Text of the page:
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Death Toll Climbs in Japan as Nuclear Threat Grows

People evacuate by boat down a road flooded by tsunami waves in the Japanese city of Ishinomaki in Miyagi prefecture on Saturday, a day after a massive quake and tsunami hit the region. Photo by Jiji Press/AFP/Getty Images

The death toll from the massive earthquake and tsunami that hit Japan Friday is likely to top 10,000, The Associated Press reported Sunday, while the government scrambled to avert a deepening crisis at nuclear plants damaged in the disaster.

Possible partial meltdowns are presumed at two nuclear reactors, and four more are having serious cooling problems, the New York Times reported. More than 170,000 people have evacuated areas around nuclear plants to avoid possible radioactive contamination.

Prime Minister Naoto Kan said Sunday in an address to the nation that the earthquake, tsunami and the nuclear emergency are the biggest challenge the country has faced since World War II.

“In the 65 years after the end of World War II, this is the toughest and the most difficult crisis for Japan,” he said.

On Saturday, operators took the drastic measure of flooding one of the units at the Fukushima Dai-ichi nuclear complex with seawater in an attempt to prevent a meltdown, following an explosion on the unit. Chief Cabinet Secretary Yukio Edano said Sunday a second unit at the same facility was a threat for a hydrogen explosion.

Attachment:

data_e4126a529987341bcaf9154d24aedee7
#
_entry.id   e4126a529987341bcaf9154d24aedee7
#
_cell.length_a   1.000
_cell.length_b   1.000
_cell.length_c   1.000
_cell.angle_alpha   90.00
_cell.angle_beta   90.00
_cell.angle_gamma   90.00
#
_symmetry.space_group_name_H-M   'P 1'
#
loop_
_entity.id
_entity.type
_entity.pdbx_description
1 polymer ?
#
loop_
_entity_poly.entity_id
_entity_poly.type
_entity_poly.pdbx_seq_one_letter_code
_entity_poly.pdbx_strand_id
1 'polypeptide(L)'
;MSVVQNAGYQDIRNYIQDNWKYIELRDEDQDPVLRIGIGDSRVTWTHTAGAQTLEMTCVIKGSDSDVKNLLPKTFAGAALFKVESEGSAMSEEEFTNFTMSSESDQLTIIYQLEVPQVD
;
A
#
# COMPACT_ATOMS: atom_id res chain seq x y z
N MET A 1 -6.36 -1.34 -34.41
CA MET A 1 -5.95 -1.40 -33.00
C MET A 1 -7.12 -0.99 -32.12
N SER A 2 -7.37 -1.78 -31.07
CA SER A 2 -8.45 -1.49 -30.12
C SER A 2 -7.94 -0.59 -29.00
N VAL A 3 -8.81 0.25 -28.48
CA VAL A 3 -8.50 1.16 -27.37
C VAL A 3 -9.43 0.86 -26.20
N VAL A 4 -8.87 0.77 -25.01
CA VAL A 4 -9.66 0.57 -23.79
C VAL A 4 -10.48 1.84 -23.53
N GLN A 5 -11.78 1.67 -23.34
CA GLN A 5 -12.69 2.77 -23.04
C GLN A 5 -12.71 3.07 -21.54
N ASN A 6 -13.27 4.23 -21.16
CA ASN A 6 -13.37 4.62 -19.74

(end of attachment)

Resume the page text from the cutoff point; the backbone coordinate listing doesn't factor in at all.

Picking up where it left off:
“At the risk of raising further public concern, we cannot rule out the possibility of an explosion,” Edano said.

Watch footage from Saturday’s blast below:

So far no reactors have seen complete meltdowns, which would release uranium and other contaminants into the environment, but the emergency already appears to be the worst crisis at a nuclear plant since the Chernobyl disaster 25 years ago, said the Times.

Authorities have set up a perimeter around the Fukushima Dai-ichi plant, and said the amount of radiation released by the explosion there Saturday appears to be relatively low. However, workers at evacuation centers are scanning people for radiation exposure and 160 people may have been exposed to radiation so far, reported the Washington Post.

Meanwhile on the northeastern coast of the country, the area hardest hit by the quake and tsunami, the fears of contamination came as rescue efforts continued and workers pulled bodies from homes crushed in the wall of water that hit the coastal areas.

Almost 2 million households are without power in the north, where temperatures have plummeted, and about 1.4 million are without running water, said the government.

5:10 p.m. ET Update: | A 60-year-old man was rescued Sunday after spending two days at sea, floating on the roof of his home. Japanese troops spotted him waving a red cloth and picked him up by boat.

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